A week from Tuesday, Beaverton will find out whether local voters are willing to pay more for their schools.
Beaverton voters have been reliable supporters of school funding measures in years past. But school advocates have another opponent this time around: the economy.
Beaverton's five-year local option levy would raise about $14 million a year. It would raise property taxes up to a dollar per thousand of assessed value, but because of Oregon's complicated property tax laws, actual increases would vary. What it aims to pay for is not so complicated.
There are 36 freshmen in this Westview High algebra class. That's about ten students more than principal, Mike Chamberlain, would like.
Mike Chamberlain: "It's an entry-level course in Algebra, they need to be successful in that. All high schools really work hard to have kids get their basic credits as a 9th grader - English, math, science, social studies, especially."
Chamberlain says that kids who have trouble in those freshman classes can struggle even more, when they reach higher level classes.
Aaron Johnson teaches statistics. He says his current classes are manageable - but barely - at up to 45 students.
Aaron Johnson: "The bigger my classes, the less attention I can give those individual students, which unfortunately means the more are likely to slip through, that could've passed my class, and now aren't. Or, what I fear, too, is that they could get an 'A', but they're getting a 'C'."
Beaverton's school levy wouldn't immediately reduce the size of Johnson's current stats class, or of any classroom in Oregon's third largest school district. It's a hedge against possible future increases in class sizes, if state funding erodes.
In years past, Beaverton has gotten strong majorities to vote in favor of school bonds and levies.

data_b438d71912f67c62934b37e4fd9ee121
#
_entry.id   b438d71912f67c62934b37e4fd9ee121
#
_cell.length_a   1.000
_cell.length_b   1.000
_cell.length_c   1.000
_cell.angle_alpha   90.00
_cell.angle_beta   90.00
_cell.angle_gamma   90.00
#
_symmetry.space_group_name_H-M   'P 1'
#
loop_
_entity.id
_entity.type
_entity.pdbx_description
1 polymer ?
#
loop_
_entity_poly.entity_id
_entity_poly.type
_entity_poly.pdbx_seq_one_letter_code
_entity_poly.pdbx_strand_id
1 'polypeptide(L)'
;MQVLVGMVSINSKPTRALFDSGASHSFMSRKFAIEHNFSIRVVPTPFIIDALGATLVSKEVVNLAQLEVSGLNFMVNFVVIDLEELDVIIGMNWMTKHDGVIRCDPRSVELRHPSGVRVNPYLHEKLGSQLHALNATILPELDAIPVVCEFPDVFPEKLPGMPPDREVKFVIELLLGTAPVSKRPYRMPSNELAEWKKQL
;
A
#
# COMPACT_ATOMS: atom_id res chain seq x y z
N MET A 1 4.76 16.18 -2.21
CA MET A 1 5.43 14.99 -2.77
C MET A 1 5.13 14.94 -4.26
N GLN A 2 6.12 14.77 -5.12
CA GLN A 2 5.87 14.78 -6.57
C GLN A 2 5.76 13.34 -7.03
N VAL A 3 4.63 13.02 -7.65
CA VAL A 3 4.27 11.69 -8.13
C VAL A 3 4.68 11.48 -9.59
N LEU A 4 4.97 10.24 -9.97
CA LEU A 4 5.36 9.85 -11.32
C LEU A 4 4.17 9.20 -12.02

Mark Wiener: "Of course, in a challenging economy, people are much more sensitive to what the money is going for, and if it is an important expenditure."
That's Mark Wiener, a political consultant who's worked on campaigns for both candidates and ballot measures. He says they're entirely different.
Mark Wiener: "A public funding campaign, whether it's for schools, or public safety, or open spaces or parks, or libraries, is much more like a retail sale than it is an electoral campaign. At the end of the day, we are asking voters to purchase a product."
Beaverton software developer, Dennis Cruise, has no interest in the product Wiener and Beaverton school advocates are selling. Cruise says he supports police and fire levies. But he doesn't have kids in school, and believes school leaders rely too much on property tax payers.
Dennis Cruise: "We need to look at the structure of what they're doing, as opposed to just saying 'We don't have enough money, let's put another levy out there, because we need to raise more cash.' If I could do that - I would!"
Cruise just lost his job, but he says that doesn't affect how he's voting. But the economy is affecting longtime supporters of the school district, like Ted Argo, who says his income as an architect has fallen by two-thirds.
Ted Argo: "For us, it isn't a matter of selling it as a good idea. But it's just, whether the dollars are there or not."
Back on the sidewalk outside Westview High, school advocates are hoping people will use the down economy as a reason to vote "yes." Karen Cunningham sits on the Beaverton school board, and heads the "yes" campaign.
Karen Cunningham: "We have support of businesses large and small who understand that good schools are really part of building a strong economy in the community. So, we're hearing people say that we can't afford not to do this, because it's threatening the basics for our kids."
Beaverton is the only school district in Oregon with a local option on the ballot, this fall. Two other districts - Culver and Myrtle Point - are asking voters to approve bond measures for construction projects.
Ballots have to be in the hands of election officials by 8:00 PM, next Tuesday.
Sources for this story came from OPB's Public Insight Network. Find out more at opb.org/publicinsight
This story originally appeared on news.opb.org.